As you know, STEM stands for Science, Technology, Engineering and Mathematics. While the fields represented by the acronym are exciting, the statistics surrounding STEM are pretty depressing for women. In the US, where women comprised 48% of the workforce in 2009, there were only 24% of women working in STEM careers. That’s despite the fact that women with STEM jobs earned 33% more than women in other fields.
A 2011 statistic revealed that of the 471,920 undergraduates enrolled in engineering less than 20% of enrolments belonged to women. The number of women in computing is also scarce, in 1990, 35% of employees were women, but today the proportion has dropped lower, to 26%.
So what can we do to boost our daughters’ and female students’ performance? Here are five tips to help women excel in STEM.
1) Start Young
A study looked at the way mothers talk numbers to their toddlers. The researchers found that mothers spoke about numbers and quantities to boys two or three times more than they did to girls. Furthermore, this is the age where boys are given blocks and legos, which help develop their spatial and building activities, while girls are more likely to drown in pink dolls every time a birthday comes around.
So what can you do? Ensure that you talk digits and counting just as much to your daughters as you would to your sons. Don’t start burning dolls and tutus just yet, but be aware that every interaction with your toddler is educational, so choose wisely when buying toys.
2) Focus on STEM at home
If your daughter has a question about math or science, help her discover the answer. Even if you don’t know it yourself, make sure you point her to the right resources. Do not be scared of math or science at home. There are plenty of science experiments that can be performed in a garden or a kitchen. Even the concept of liquid density can be demonstrated when mixing oil and vinegar together for a salad dressing.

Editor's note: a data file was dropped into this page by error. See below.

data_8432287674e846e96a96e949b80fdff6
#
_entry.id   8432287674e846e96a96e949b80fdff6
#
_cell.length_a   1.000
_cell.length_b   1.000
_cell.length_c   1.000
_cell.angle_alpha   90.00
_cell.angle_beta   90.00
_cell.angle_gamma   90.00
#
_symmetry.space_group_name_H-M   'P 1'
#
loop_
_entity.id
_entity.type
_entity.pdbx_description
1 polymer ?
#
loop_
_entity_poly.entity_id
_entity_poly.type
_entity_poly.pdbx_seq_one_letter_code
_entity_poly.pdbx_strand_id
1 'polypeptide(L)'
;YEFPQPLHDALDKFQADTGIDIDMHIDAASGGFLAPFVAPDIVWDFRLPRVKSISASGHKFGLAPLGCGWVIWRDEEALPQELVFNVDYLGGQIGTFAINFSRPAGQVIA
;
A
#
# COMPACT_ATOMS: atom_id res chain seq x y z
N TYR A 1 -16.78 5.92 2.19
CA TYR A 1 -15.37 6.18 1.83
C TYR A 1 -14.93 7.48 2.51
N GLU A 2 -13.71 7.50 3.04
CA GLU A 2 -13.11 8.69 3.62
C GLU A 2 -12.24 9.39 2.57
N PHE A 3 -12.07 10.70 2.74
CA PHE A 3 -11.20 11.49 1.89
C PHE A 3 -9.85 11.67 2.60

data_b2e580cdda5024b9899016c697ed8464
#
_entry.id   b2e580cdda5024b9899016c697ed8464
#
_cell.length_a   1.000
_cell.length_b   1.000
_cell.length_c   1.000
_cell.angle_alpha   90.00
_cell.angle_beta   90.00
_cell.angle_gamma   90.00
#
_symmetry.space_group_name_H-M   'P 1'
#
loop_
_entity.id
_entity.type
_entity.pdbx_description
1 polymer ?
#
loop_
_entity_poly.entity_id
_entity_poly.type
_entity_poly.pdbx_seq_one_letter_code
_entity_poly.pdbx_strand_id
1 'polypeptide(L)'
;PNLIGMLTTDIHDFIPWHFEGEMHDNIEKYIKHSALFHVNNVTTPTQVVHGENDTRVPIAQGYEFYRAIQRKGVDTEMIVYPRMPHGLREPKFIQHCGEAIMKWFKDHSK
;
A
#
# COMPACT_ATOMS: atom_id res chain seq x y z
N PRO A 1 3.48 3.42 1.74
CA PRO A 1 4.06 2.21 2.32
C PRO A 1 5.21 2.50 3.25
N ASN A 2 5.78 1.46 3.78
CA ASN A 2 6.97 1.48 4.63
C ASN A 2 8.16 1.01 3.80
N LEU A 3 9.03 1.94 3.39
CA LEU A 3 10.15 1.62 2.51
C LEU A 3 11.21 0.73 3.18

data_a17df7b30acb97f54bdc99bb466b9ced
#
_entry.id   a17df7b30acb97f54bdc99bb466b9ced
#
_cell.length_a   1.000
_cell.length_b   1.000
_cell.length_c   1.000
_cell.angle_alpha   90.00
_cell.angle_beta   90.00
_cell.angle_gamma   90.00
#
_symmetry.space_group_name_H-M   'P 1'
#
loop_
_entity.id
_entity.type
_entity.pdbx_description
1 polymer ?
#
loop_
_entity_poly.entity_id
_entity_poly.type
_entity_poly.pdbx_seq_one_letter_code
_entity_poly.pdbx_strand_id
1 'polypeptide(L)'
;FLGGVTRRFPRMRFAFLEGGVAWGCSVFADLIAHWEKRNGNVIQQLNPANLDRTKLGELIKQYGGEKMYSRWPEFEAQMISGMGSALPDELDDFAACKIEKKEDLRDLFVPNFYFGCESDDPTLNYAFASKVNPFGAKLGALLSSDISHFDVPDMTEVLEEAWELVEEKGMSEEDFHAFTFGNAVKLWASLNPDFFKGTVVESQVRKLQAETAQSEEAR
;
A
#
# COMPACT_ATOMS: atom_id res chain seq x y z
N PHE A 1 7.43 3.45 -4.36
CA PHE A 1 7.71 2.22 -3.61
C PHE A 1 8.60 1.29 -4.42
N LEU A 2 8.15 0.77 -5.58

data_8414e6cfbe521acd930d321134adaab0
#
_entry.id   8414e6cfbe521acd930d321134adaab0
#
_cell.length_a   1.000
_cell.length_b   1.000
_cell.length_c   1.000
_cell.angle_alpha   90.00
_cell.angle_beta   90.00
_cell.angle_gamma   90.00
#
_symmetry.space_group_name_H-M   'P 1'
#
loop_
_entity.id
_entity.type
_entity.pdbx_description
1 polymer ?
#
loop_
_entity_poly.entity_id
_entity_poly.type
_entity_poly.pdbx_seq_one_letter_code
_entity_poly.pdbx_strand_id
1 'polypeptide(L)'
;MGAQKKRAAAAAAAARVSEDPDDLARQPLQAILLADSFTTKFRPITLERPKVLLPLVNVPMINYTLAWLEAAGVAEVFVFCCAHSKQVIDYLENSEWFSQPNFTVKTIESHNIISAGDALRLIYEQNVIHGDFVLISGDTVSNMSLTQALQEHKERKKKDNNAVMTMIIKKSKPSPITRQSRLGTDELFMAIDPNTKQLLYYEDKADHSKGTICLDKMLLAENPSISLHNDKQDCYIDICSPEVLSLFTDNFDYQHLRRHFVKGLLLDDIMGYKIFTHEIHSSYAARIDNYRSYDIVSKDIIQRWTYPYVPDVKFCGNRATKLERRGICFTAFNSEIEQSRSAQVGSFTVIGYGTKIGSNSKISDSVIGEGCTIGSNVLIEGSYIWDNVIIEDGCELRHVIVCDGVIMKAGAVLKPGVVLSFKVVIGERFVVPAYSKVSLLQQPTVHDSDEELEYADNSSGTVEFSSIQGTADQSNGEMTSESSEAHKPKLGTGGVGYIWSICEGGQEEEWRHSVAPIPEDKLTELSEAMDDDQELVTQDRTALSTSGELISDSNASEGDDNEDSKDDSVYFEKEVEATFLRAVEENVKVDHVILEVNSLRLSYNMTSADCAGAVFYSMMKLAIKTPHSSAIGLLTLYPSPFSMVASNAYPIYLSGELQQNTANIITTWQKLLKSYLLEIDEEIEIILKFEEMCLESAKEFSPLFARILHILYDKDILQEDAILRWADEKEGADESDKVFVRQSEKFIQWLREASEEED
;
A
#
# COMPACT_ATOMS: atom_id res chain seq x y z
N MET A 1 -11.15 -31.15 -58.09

3) Make Sure She Knows Math is Cool
This author’s daughter found herself feeling isolated when there were only two other girls in her math class. “Somehow our sweet little girl had got it into her head that being good at math was “uncool” and that boys wouldn’t like her!” she wrote. Make sure there are a plethora of STEM women and role models to discuss at the dinner table like Marie Curie, or as Mark Zuckerberg said to one grandmother tell her to “be the nerd.”
4) Talk to Teachers
If your daughter has an interest in STEM, then that curiosity needs to be nourished by everyone around her. Unfortunately, there are plenty of ways to discourage women in STEM fields; even leading scientists have come up with sexist barbs. Speak to your daughter’s science, math and technology teachers to let them know where her interests lie. They will need to keep encouraging her throughout her schooling career.
5) Encourage Persistence
Science and math are the types of subjects that at some point will seem too hard, whether it’s hitting a wall when it comes to trigonometry or excelling in biology and struggling in physics. Do not let your daughter walk away from her homework and make sure there is someone available to help her on her way.
Marina Gomer is a journalist and mother of one. She lives with her family in Sydney, Australia.